Ric Casco of the International Organization for Migration shared about "Managing Migration for the Benefit of All". Casco explained, “Why do we need to manage migration? Because migration is a human choice and there are many forces and factors that influence it.”

On  behalf  of  Hans  Leo  Cacdac,  Administrator  of  the  Overseas Workers  Welfare Office (OWWA),  Julia  Fabian  presented  the  roles of government in migration. 

Fr. Resty Ogsimer, Executive Secretary of the CBCP Episcopal Commission for Pastoral Care for Migrants and Itinerant Peoples (CBCP-ECMI) revisited the agreement between CFC and ECMI in caring for migrants and itinerants and their families.  In  the agreement,  ECMI  is expected to  invite  CFC  to  its  Diocesan Migrants  Desks, Commissions in Luzon, Visayas and Mindanao for better cooperation and coordination on the Migrants  Ministry Formation  in  the  diocesan level down to the parish level. The CBCP-ECMI ensures that wherever there are migrant workers, there must be a pastoral worker, whether clergy, religious or lay missionary. The Commission also links with Churches abroad and sends missionaries if there is a need.

In turn, CFC will inform its chapters about the ECMI Diocesan Desks to closely coordinate and abide by the protocol, processes and mechanisms for  migrants  and  complement  the  Diocesan Migrants Desks’ efforts based on the needs and dynamics at their areas of jurisdiction.

Together, ECMI and CFC work to complement each other on the values formation of migrant families through sharing and exchange of existing modules. ECMI will likewise coordinate with CFC regarding the formation program of the sons and daughters of OFWs, especially in the schools.

In line with this, Fr. Ogsimer mentioned the search for the 10 Outstanding Sons and Daughters of OFWs, which was launched three years ago,  to  counter  the  seemingly  popular  notion that children of migrant workers behave badly or become unmanageable in school.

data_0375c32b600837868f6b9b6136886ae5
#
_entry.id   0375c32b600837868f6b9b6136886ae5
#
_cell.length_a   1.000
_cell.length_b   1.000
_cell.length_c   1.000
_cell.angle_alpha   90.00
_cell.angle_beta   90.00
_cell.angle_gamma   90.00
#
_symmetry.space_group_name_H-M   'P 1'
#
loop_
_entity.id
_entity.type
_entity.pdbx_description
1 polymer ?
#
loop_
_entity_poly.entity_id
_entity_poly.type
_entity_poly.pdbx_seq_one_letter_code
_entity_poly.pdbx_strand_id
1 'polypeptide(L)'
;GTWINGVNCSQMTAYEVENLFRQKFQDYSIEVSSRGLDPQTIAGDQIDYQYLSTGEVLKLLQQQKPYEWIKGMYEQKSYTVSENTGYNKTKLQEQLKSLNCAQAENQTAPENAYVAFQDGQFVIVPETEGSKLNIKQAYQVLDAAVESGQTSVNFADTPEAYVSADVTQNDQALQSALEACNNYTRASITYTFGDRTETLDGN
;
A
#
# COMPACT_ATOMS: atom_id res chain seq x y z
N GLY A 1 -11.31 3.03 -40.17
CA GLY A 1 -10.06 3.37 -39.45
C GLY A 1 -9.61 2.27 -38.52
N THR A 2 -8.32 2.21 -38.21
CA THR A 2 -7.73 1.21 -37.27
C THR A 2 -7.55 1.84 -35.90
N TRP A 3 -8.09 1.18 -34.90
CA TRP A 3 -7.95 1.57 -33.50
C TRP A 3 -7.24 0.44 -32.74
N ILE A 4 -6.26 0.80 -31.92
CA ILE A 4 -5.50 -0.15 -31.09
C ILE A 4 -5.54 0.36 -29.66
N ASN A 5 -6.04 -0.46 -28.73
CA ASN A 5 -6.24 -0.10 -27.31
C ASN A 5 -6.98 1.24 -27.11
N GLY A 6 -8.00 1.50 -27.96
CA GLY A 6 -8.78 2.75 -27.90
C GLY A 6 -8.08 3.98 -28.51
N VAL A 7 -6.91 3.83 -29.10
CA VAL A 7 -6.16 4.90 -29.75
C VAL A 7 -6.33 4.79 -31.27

ECMI likewise invited CFC to participate in the inter-agency council that takes care of migrants’ concerns. Fr. Resty was happy to report the positive feedback regarding this. Lastly, both entities are also expected to partner with one another in special  projects and activities  for  the migrant sector as needed.

Arnel Santos, Head of the Social Development Programs, rallied the delegates on the social development thrusts of CFC, highlighting an item in the community’s Statutes which states, “CFC, in raising up holy Christian men and women, likewise raises up responsible members of societies and patriotic citizens of countries.”

During the integration, Fr. Resty summed up the  day’s  proceedings by reading  the message of Most Rev. Ruperto Santos, Bishop of Balanga and Chairman of CBCP-ECMI. 

Overall, the volunteers from CALABARZON, Metro Manila and Cebu came out of the convention with a stronger conviction to serve not only migrant  workers  and  their  families,  but also  those  who have  fallen into  human  trafficking and itinerant and displaced people. The social costs of migration may be taking a toll on God’s plan for the family, but with the Church, government  agencies  and prayer  communities like CFC working together, ministering to OFWs and their families will be much easier to address. As Bishop Santos mentioned in his message, “We are their strength, we speak for them.” (Alma M. Alvarez)


(Related article: We Are Their Strength, We Speak for Them)